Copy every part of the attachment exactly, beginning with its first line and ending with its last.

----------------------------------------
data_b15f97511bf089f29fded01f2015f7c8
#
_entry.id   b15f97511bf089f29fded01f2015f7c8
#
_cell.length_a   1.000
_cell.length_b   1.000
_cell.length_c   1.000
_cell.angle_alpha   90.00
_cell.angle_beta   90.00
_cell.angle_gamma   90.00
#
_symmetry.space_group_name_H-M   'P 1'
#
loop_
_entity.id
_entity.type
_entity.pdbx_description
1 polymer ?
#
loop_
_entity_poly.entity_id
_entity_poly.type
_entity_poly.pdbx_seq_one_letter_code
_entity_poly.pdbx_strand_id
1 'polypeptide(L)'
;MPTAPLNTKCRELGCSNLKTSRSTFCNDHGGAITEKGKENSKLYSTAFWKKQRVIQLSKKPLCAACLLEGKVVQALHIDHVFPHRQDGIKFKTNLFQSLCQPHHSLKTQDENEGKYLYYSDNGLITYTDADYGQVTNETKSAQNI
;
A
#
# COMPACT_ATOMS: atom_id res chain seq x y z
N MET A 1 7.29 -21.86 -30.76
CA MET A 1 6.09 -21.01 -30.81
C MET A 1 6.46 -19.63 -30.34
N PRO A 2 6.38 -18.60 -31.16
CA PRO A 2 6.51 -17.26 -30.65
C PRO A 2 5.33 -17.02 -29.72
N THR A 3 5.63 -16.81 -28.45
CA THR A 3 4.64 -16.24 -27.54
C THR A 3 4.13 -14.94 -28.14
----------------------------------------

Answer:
data_b15f97511bf089f29fded01f2015f7c8
#
_entry.id   b15f97511bf089f29fded01f2015f7c8
#
_cell.length_a   1.000
_cell.length_b   1.000
_cell.length_c   1.000
_cell.angle_alpha   90.00
_cell.angle_beta   90.00
_cell.angle_gamma   90.00
#
_symmetry.space_group_name_H-M   'P 1'
#
loop_
_entity.id
_entity.type
_entity.pdbx_description
1 polymer ?
#
loop_
_entity_poly.entity_id
_entity_poly.type
_entity_poly.pdbx_seq_one_letter_code
_entity_poly.pdbx_strand_id
1 'polypeptide(L)'
;MPTAPLNTKCRELGCSNLKTSRSTFCNDHGGAITEKGKENSKLYSTAFWKKQRVIQLSKKPLCAACLLEGKVVQALHIDHVFPHRQDGIKFKTNLFQSLCQPHHSLKTQDENEGKYLYYSDNGLITYTDADYGQVTNETKSAQNI
;
A
#
# COMPACT_ATOMS: atom_id res chain seq x y z
N MET A 1 7.29 -21.86 -30.76
CA MET A 1 6.09 -21.01 -30.81
C MET A 1 6.46 -19.63 -30.34
N PRO A 2 6.38 -18.60 -31.16
CA PRO A 2 6.51 -17.26 -30.65
C PRO A 2 5.33 -17.02 -29.72
N THR A 3 5.63 -16.81 -28.45
CA THR A 3 4.64 -16.24 -27.54
C THR A 3 4.13 -14.94 -28.14